If you can’t find a good tree to mount the trail camera, use a tripod or another camera mount to set up the camera. You can also use a T-post or a stake-type camera mount to hold the camera if there are no trees to mount the camera.

15.  Theft Prevention

There is a high possibility that if you don’t protect your trail camera from theft, you will not find it when you return on one of your trips. You can use a lock box or a heavy-duty camera box to protect the camera from theft or a bear destroying it.

16.  GPS Coordinates

If you are using a good number of trail cameras and have them well hidden with leaves, shrubs, and trees, there is a good chance that they may be covered by the time you return to the site. Mark the exact coordinates of each camera with a handheld GPS unit or a smartphone. Then load the coordinates into Google Earth and update them regularly.

17.  Google Earth

With the help of Google Earth, you can locate areas that have significant deer activity that you may be missing.  Use Google Earth as a scouting tool to monitor creeks, hills, plots, and other areas for buck territory.

18.  Photo Organization System

Develop a photo organization system if you take a lot of photos regularly. You have to develop a system to keep them organized based on the time and days they were taken.

19.  Be Patient

Don’t visit your trail cameras every week. This will alert deer to your presence and they will avoid the area. Instead, discipline yourself to visit the area every 3 to 4 weeks.

Best Trail Camera Tips
Best Trail Camera Tips

20. Trail Camera Density

How many cameras you set up depends on a number of factors like the property’s acreage, habitat diversity, your preference, etc. However, the general rule of thumb states that there should be one camera for every 100 acres.

21.  Camera Storage

Store your trail camera in a cool, dry place when it is not in use.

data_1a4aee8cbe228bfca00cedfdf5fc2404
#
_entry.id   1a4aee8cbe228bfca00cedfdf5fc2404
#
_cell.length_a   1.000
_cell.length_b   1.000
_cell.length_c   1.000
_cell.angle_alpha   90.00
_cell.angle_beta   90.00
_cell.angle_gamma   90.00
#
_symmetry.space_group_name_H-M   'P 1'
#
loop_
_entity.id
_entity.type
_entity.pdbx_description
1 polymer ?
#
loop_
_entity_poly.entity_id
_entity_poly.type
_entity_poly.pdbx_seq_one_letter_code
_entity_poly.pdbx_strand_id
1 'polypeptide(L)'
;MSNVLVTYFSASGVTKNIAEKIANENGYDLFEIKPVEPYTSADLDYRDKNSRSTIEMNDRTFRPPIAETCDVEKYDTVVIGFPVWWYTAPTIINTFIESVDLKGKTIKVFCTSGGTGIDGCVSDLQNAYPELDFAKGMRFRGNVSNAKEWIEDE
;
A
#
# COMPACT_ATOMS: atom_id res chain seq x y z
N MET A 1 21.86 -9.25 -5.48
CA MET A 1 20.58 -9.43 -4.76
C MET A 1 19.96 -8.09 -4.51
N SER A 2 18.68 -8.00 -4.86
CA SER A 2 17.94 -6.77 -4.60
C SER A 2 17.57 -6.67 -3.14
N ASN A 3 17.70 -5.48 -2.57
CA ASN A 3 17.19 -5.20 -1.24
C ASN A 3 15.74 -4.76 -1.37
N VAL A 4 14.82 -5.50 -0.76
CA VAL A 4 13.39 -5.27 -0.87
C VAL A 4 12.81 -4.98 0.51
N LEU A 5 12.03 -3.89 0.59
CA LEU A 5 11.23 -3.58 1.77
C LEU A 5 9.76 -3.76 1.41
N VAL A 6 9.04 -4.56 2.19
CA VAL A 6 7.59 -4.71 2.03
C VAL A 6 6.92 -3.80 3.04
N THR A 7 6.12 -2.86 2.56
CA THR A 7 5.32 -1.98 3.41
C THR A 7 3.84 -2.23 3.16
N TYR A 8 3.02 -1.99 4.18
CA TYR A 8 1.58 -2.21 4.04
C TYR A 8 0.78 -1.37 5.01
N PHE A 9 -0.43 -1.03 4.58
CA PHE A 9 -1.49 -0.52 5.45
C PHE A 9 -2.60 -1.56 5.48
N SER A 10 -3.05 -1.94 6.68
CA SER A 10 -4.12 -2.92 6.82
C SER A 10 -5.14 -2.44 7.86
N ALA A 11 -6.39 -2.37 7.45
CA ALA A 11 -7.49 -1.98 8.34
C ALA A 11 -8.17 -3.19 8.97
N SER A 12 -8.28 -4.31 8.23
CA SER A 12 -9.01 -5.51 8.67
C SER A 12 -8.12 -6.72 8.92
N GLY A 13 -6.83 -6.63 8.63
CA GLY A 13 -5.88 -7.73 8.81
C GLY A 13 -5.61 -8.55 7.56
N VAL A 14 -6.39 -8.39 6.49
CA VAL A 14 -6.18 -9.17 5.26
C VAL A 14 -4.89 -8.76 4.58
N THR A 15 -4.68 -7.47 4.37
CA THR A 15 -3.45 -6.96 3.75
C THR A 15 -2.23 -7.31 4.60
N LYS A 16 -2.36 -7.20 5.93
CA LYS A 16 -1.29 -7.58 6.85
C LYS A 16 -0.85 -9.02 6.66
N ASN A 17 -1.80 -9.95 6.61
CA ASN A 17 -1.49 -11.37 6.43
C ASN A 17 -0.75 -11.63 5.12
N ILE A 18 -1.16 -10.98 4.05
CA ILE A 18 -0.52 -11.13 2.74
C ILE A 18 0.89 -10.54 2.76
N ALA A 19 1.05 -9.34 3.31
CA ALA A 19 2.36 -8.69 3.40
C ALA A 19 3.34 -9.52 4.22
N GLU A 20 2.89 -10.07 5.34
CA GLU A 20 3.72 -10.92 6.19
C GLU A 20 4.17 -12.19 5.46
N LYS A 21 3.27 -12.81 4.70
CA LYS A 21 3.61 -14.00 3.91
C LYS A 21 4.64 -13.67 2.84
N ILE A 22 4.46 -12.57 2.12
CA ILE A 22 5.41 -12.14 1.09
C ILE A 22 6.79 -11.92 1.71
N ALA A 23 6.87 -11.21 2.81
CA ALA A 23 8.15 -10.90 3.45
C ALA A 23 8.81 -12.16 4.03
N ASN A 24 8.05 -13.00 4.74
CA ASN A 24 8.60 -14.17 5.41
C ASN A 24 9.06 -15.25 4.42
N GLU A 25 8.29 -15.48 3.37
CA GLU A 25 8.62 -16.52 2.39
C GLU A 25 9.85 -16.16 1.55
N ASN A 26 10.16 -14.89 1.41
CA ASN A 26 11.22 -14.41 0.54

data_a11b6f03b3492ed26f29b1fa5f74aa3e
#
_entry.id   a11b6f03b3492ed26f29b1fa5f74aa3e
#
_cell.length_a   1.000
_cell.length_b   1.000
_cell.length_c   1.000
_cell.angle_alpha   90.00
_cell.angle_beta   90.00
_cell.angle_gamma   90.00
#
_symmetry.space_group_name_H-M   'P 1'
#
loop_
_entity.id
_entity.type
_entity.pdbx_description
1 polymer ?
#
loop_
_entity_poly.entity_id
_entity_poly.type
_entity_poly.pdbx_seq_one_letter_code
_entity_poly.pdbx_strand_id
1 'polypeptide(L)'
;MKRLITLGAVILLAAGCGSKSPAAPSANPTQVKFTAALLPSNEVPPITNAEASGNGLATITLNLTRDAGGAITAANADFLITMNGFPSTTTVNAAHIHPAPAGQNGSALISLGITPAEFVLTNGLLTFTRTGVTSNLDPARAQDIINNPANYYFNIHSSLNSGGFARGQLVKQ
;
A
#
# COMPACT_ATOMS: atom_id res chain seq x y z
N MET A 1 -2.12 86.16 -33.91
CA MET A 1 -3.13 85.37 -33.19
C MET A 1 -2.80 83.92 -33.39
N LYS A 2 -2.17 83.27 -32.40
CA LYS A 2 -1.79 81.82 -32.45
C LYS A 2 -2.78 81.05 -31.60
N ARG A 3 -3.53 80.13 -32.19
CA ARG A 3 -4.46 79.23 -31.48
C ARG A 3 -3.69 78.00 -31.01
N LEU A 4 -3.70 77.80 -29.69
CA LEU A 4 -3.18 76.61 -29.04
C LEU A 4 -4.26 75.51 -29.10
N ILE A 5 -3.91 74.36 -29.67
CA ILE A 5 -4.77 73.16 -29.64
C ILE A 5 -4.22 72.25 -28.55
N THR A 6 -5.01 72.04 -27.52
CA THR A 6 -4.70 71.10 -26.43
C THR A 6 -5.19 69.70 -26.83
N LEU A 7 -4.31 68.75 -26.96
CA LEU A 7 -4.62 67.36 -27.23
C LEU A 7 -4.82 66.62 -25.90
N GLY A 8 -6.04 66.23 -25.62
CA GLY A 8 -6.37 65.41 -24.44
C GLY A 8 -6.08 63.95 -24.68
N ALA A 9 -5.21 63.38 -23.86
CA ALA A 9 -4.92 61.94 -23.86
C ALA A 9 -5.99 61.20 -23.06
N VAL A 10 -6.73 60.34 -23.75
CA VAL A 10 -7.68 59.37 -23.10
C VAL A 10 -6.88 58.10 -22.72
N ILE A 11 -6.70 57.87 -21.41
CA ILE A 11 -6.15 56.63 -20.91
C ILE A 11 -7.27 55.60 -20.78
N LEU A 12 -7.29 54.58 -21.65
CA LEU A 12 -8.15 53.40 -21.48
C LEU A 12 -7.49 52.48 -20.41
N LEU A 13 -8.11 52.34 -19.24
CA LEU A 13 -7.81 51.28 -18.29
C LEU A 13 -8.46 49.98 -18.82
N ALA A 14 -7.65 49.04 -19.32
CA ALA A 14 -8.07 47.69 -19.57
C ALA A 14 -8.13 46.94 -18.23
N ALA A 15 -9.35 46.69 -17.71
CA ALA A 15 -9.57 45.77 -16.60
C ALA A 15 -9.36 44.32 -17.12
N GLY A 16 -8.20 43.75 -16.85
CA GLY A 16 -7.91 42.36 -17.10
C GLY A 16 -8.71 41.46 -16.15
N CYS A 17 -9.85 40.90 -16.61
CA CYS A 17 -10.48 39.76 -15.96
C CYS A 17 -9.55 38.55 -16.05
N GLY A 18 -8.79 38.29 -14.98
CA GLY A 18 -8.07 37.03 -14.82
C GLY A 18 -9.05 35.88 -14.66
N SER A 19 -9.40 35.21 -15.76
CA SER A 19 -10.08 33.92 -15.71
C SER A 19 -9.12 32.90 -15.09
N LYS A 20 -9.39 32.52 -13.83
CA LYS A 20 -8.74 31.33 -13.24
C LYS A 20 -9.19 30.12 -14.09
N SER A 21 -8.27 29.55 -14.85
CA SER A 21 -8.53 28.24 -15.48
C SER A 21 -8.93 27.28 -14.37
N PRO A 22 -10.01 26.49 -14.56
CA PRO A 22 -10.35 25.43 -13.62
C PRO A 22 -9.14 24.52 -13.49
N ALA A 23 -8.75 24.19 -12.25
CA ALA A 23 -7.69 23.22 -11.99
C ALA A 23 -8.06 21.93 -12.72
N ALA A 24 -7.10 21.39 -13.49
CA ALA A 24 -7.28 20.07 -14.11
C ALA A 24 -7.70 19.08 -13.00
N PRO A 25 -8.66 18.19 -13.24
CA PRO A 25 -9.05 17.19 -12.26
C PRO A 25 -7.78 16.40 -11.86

22.  Clean Camera

To prevent dirt and grime build-up, clean your trail camera regularly.

23.  Check Batteries

Check the batteries regularly and replace them when they need to be replaced.

Trail Camera Tips
Trail Camera Tips

24.  Format Memory Cards

Regularly format the memory card to keep them working well.

25.  Camera Movement

As seasons change, deer will start making changes to their routines and places to bed. Food sources may also start changing. You will have to move your cameras to new locations.

Trail Camera Accessories

1. Trail Camera Strap
The trail camera strap is used to strap the camera to the tree.

2.  Trail Camera Security Box
The trail camera security box prevents the trail camera from being stolen or destroyed by bears.

3. Trail Camera Holder
The trail camera holder holds the trail camera in place.

4. Trail Camera Solar Panel
The trail camera solar panel provides power for the trailing panel.

How high off the ground should a trail camera be?
You can set up the trail camera to be 3 to 4 feet off the ground.
What is the best setting for a trail camera?
The best setting for a trail camera is photo mode.
When should you set up deer trail cameras?
The best time to set up trail cameras is from April to September.
Can deer see trail camera flash?
Deer can see trail camera flashes, but you can eliminate the risk of spooking deer by using infrared and invisible flash cameras.

The Bottom Line

If you use trail cameras for hunting, then you want to get the best photos of your target to get the data you need. We have discussed the best trail camera tips to help you collect the data you need to take home more bucks during the hunting season. You can read about the best trail cameras on the market today from this link.

You can also read the best predator calls, the best trail cameras, the best hunting gps, the best climbing treestands, and the best hunting ground blinds.